Basic B&W Tones Tutorial (Photoshop + Painter)
Coloring your line work with black and white tones can be a very easy alternative to painting it in full color. But the results can potentially be just as engaging, giving the eye something it can really sink its teeth into. Now that I have you imagining some horrifying eye creature with teeth, I think we can begin.
I call this a “basic” tones tutorial because that's what it is. Nothing I do here is very time-consuming or rendering-intensive. The process is geared towards getting something striking-looking done quickly. This is the process I apply when coloring pages for Starlight Calliope. I could be spending excruciating hours on precise lighting and shadow, but I have like a bazillion pages to finish, so I can't spend too long on them or it'll never get done. This is a nice compromise between time spent and powerful visuals.
I'll walk you through the process with two pages at once. Start with all the cleaned up line work, with all the layers configured properly for flat coloring (process described here). Note all the lettering is done first. I'll hide the lettering when I start coloring.
Next, paint all the flat forms. All this is covered by the flat coloring tutorial, using methods 2 and 3 (mostly 3). I'm not worrying in the least about what colors I'm using. They can all be changed later, using levels, or by refilling. The important thing is just to block out all the major areas, so that they can be used as masking surfaces later for more advanced things. But as it happens, these flat colors I applied are already fairly close to the final tones, just because I'm very used to the process, and tend to pick the color ranges I want right out of the box. But my point is, I feel it makes more sense not to mingle something delicate and creative like color selection with something so arduous and chore-like, like flat color fills. Flat coloring to me represents 90% of the sweat of this process. The rest may take some time too, but it's a lot more fun, so I don't notice. Just get the flats out of the way, then apply the creativity, which may involve tweaking or completely revamping the color scheme of the flats.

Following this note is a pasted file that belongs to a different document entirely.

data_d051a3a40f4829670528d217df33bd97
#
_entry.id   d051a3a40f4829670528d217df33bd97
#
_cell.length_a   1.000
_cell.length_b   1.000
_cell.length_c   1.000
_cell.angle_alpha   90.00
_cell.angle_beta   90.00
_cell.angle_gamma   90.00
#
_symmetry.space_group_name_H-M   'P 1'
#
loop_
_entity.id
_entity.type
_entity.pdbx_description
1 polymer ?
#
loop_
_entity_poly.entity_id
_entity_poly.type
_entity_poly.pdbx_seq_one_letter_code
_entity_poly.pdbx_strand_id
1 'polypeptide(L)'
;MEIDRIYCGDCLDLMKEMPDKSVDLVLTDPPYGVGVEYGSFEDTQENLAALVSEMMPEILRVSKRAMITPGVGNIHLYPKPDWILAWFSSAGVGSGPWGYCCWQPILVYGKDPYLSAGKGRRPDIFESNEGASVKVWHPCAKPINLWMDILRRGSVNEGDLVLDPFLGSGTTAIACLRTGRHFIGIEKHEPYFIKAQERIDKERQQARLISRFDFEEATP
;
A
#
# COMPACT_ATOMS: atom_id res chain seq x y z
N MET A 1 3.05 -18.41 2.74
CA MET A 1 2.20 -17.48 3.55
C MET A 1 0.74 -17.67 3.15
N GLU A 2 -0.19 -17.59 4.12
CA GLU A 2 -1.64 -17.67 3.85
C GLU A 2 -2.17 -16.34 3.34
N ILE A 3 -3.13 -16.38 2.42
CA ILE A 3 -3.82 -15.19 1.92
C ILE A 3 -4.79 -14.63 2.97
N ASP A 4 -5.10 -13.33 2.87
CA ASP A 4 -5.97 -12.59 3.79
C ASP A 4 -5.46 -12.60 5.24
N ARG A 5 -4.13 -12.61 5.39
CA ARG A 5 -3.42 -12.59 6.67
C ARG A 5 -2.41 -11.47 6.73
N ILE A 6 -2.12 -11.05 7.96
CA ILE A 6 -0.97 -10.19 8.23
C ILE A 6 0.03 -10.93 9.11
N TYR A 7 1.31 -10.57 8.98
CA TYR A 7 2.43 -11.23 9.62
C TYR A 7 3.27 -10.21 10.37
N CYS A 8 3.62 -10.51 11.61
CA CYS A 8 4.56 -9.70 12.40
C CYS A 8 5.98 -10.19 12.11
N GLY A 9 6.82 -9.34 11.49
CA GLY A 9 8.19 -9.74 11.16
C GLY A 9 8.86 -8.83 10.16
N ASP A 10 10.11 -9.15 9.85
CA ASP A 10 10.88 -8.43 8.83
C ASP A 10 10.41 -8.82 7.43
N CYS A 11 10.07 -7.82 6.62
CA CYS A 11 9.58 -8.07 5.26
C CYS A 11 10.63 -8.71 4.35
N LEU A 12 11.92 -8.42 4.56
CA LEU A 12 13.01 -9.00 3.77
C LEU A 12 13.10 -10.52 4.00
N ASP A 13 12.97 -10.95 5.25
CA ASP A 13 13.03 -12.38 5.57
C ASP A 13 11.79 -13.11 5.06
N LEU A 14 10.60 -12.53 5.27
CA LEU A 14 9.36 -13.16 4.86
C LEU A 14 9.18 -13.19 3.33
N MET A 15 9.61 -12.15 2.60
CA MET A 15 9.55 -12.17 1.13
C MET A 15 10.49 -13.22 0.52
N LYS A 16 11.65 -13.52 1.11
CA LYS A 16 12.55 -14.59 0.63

Also note, I'm not going to crazy here. Just filling major forms, like panels, characters etc. I could fill things like the bowtie, the eyes, etc, all individually if I really wanted to, but I find it adds unnecessary tedium to this shotgun process. I can always go back with the final touches and paint those things individually later. I'd rather just truncate the soul-draining flat coloring process as much as possible.
After the flats are done, and the final base colors are decided upon, I add gradations here and there. I suppose for a really super-duper quick tones tutorial, maybe we could end it here. The gradations add just a little more visual interest above crude flat colors. It would be very fast, but not quite good enough for my purposes, I'm afraid. I just use the gradations as a secondary base coat for further work. The grades start to allude to a sense of lighting, and point in the direction of richer tonalities that will be added later. All the grades were added very quickly because of all the flat color work I just did. I just use those layers as masks.
Also, I added the star fields. They're just a bunch of individually hand-drawn white dots. Sorry if there's less magic to it than you expected. But once one field is done, I tend to copy it to other pages, with a little rotate and scale to avoid something repetitive-looking.
Since I'm treating the gradations like a base coat, just like the flat colors, there's no reason why I can't tweak the gradations using levels too. If I want to enhance/diminish the contrast, bump up/down the lightness, or make a tighter “snap” in the grade's transition, all I have to do is select that gradation's layer and play with the levels. That's the great thing about working in grayscale. A color can only be either darker, or lighter. Not more reddish, or greenish, or more intense. It is a one dimensional color space. I generally end up doing all the gradation refinements using levels. There's no way you could do that with a color document. You'd just have to create a new gradation from scratch each time.